Ashely Peifer speaks to us from her backyard studio about UFOs, muddy paint water, and Carl Jung.
Where are you from and where do you reside?
I was born in Massachusetts, spent middle school and high school in Texas, went to college in Indiana, and grad school in Minnesota. I now live in St. Paul with my husband, daughter, pup, and three cats.
What necessities do you require when making your art (radio, specific paintbrushes)?
I can make art nearly anywhere, but I’m happiest while making work in my backyard studio. There’s natural light, good music, minimal interruptions, and a cozy spot to read or spend time looking. I love the cheap ‘Princeton Snap!’ paintbrushes for acrylic paints. I’m horrible to my paintbrushes - they live in glasses of dirty water between paintings. The muddy colors help tone down the bright colors that I’m generally drawn to using.
Describe a typical day in the studio for you.
I’ll walk out to my studio early with a cup of coffee and my dog Fig. Then I spend some time sitting and looking at the in-progress pieces to determine next moves. I might flip through some artist books or sketch. Eventually, Fig will demand her walk and that will pull me away. I’ve learned that my very best ideas happen on walks, though! You might see me on the sidewalk hastily emailing myself ideas for paintings. Throughout the rest of the day, I stop in the studio multiple times to work. The best art-making days are when I creep back out there after dinner as my family is winding down. I love to sing loudly to cheesy 90s music and paint, soaking up the alone time.
How has your work developed in the past few years, and how do you see it evolving in the future?
From grad school in 2011 until 2020, my work was playful, buoyant, and unabashedly optimistic. My current body of work can be those things too, but it’s mostly concerned with existential questions that I’ve grappled with since I was a child. My shapes and imagery zoom in towards earthly miracles like seeds and unknown sea creatures, and out towards space and the unknowable. I play with these big and small questions in each painting as a way of constructing my own meaning. In the future, I see the scale of my work going larger since I now have the space. I imagine the subject matter will stay the same for awhile as these are things that I can’t actually get answers to.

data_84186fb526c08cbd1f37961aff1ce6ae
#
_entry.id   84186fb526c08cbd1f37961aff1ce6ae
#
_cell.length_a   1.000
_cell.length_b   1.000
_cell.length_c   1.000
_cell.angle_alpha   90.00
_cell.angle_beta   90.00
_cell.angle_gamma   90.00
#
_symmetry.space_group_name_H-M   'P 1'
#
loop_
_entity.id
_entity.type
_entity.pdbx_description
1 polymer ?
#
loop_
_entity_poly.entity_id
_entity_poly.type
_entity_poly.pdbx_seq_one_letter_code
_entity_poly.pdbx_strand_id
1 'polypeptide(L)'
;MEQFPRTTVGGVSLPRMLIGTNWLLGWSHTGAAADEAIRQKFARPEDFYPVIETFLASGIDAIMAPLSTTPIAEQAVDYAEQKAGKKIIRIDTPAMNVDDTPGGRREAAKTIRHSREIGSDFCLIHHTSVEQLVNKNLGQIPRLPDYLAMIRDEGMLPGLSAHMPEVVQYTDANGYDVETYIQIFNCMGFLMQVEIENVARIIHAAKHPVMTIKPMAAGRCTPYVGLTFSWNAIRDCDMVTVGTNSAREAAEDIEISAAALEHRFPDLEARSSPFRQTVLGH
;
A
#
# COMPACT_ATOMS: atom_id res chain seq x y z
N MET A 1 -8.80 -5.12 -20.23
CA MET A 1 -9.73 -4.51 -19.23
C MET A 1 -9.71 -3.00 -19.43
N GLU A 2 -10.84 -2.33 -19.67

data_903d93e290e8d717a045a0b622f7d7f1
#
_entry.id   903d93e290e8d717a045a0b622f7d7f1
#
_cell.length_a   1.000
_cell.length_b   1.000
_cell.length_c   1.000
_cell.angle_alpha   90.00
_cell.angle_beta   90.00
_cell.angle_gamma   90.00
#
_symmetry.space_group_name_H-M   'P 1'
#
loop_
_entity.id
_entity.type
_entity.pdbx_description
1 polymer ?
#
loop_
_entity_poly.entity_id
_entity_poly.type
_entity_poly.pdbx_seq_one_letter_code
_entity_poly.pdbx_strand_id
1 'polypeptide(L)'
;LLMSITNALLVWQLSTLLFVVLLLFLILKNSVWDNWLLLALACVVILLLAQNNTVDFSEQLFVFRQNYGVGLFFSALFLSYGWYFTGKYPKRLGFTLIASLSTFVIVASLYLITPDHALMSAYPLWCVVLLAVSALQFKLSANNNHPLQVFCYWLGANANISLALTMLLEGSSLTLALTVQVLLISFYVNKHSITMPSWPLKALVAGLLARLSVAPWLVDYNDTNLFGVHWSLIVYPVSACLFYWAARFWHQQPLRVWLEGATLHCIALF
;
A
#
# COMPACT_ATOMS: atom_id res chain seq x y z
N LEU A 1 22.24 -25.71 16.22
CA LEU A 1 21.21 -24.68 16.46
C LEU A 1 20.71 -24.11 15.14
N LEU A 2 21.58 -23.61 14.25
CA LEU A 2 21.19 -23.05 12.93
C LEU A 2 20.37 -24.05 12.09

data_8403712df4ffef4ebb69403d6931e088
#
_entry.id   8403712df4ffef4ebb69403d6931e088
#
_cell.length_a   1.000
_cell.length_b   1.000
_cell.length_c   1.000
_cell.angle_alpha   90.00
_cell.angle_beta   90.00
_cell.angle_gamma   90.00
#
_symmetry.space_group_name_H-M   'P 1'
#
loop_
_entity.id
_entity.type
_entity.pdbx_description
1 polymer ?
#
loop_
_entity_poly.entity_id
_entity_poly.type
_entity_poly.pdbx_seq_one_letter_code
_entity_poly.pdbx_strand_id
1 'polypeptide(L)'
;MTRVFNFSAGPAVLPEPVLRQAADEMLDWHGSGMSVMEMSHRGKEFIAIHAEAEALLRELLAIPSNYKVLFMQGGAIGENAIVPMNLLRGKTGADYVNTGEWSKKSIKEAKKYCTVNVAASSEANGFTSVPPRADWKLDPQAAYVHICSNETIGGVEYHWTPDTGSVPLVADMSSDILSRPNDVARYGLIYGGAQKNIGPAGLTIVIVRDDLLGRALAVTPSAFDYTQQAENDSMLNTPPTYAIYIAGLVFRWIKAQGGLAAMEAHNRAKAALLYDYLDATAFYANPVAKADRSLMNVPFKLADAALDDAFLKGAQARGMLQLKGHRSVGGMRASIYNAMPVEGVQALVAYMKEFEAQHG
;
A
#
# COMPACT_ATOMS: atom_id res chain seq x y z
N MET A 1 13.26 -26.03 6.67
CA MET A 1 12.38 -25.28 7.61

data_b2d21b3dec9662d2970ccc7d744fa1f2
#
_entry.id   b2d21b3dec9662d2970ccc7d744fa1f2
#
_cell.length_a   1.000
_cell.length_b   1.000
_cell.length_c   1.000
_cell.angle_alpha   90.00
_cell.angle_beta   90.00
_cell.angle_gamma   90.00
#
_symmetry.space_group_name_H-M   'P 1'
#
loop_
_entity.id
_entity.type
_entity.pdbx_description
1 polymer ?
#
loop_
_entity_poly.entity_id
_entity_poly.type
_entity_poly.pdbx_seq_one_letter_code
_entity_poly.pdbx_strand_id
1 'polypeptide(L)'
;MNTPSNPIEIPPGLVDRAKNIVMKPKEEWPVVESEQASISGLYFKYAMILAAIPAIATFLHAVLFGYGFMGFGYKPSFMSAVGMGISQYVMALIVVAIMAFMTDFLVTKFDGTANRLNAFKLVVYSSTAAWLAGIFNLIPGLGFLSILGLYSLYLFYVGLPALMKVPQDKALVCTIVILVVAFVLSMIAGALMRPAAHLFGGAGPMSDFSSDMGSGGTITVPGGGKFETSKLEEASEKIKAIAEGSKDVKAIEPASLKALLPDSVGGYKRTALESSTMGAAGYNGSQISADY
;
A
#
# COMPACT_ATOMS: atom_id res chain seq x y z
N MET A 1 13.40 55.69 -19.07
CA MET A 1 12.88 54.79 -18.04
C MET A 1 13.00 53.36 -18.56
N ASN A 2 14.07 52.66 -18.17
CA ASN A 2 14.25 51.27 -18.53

What is the most difficult part of the artistic process for you?
The most difficult part of being an artist is social media and having to market my art. I would love to be a hermit painting and not worry about sales or paying back student loans, but that’s not my reality. All of the eyes on my paintings can feel a little freaky, but I try to just roll with it.
My shapes and imagery zoom in towards earthly miracles like seeds and unknown sea creatures, and out towards space and the unknowable. I play with these big and small questions in each painting as a way of constructing my own meaning.
What are some themes you find recurring in your pieces, intentional or not?
Gardens, galaxies, UFOs, starfish, paths or wandering, the moon, seeds, looking.
Where do you find your day-to-day inspiration?
Is it weird to say my existential dread? Painting has turned into a playful coping mechanism and it gives me a lot of comfort.
Are you influenced by any author or non-visual artist? Are you influenced by any artist that does something completely different than you?
I’ve been really into Carl Jung’s paintings recently. They’re not what I usually gravitate towards, but he made art to work through his existential questions too. The Red Book is wild - I like to flip through it and marvel at his writing and paintings.
Is there any artwork on display in your home/studio? Whose is it?
I am very into collecting art and trading with artist friends. Each wall in my house is loaded with paintings by artists I admire! To name a few: Sophie Treppendahl, Natalie Baxter, Allison Reimus, Susan Carr, Brett Angel, Jessica Simorte, Kayla Plosz Antiel (my best friend!), Claire Whitehurst, Lucy Mink, Bruce Campbell, and so many more.
What’s one of your favorite objects you own? What’s the story?
My mom bought me a little gem of a watercolor at an estate sale in Dallas. It turns out it’s by Fred Klein - Yves Klein’s dad!
What’s next for you?
2022 has been a year of big intentional changes in my life. I quit my job, scaled way back on teaching, and built the studio of my dreams in my backyard. My plan for the foreseeable future is to paint as much as possible because that’s what makes me happy.
Published December 7, 2022.